The W3C should have just released a byte code standard, and we could be free of JS (you could still use JS), and the browser devs could just concentrate on optimizing the byte code, instead of writing one slow JS parser after another.

- "The fact that you don't like the language does not make the language inferior."
No, the bugs do. And that after 20 years of JS we still have slow and unresponsive UIs.

- "No idea what you mean with "automatic semicolon", in JavaScript semicolons are optional."
You have really no clue about JS. The parser puts semicolons automatically into your code, that's the reasons why they are optional for you.

Comment Re:JavaScript rules! (Score 1) 241

- "Of course it has ... it just escapes you as you never tried it."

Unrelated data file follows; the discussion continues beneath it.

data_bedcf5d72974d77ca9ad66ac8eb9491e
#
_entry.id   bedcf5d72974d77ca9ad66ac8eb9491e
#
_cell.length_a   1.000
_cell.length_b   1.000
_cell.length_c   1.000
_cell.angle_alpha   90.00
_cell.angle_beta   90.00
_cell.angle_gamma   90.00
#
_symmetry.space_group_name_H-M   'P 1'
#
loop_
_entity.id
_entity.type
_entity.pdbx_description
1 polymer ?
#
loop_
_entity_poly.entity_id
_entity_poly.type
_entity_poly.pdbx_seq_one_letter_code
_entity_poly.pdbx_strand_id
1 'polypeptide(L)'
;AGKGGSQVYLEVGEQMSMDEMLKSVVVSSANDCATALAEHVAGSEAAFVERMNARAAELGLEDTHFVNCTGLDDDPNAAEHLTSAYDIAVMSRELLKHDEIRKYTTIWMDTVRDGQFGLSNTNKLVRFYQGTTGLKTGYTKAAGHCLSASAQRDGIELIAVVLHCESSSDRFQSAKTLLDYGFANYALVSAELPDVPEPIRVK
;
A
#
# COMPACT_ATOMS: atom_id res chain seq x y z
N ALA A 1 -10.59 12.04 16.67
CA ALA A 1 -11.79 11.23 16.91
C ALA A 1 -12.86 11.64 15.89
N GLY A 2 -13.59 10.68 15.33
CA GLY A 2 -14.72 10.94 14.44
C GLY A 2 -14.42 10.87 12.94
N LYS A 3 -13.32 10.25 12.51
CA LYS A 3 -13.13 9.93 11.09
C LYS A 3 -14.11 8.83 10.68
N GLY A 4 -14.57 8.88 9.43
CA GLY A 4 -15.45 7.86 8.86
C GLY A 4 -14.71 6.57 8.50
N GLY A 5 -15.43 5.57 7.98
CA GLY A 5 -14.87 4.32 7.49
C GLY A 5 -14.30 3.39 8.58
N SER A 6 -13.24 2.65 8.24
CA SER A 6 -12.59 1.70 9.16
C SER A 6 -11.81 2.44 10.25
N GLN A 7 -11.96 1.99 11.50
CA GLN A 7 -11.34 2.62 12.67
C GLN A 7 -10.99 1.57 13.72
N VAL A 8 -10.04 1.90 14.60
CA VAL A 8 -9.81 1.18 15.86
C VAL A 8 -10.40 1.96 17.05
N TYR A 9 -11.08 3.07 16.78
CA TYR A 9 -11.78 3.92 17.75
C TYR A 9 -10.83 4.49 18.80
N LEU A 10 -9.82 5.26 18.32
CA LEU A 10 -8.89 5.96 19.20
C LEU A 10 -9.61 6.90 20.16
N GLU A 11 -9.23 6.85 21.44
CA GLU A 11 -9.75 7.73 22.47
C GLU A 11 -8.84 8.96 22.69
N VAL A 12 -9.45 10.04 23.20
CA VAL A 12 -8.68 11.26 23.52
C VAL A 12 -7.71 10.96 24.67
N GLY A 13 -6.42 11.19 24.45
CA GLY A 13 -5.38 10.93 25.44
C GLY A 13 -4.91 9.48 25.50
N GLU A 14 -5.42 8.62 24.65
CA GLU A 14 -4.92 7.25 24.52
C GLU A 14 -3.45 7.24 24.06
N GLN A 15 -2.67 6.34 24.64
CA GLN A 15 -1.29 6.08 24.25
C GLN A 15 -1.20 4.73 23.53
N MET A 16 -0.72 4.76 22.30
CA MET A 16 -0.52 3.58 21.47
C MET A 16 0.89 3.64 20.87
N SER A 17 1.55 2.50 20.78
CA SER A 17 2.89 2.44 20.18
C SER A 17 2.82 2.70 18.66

That's a reply like from a religious person. "the love of God escapes you as you never tried it"
- "You failed to name one ... "
Like every other language that is not JS.
All languages have the same power, so obviously I was talking about them.
- "The bugs of what?"
===, the automatic semicolon, "0" = true, and other bugs like the IEEE 754 standard.
- "Nope ... plenty of tools are written in JavaScript ..."
From 0.15% to 0.20% in a year.
Java (Tomcat), from 0.52% to 0.57%
So, there are way more Java tools written in a year than for Node.js.

Comment Re:JavaScript rules! (Score 1) 241

- "JavaScript is the only class less, prototype based programming language in wide use."
That's not really have any value in and out itself.
- "So it is an extremely powerful language with arguable a bit painful syntax (to exploit those features)."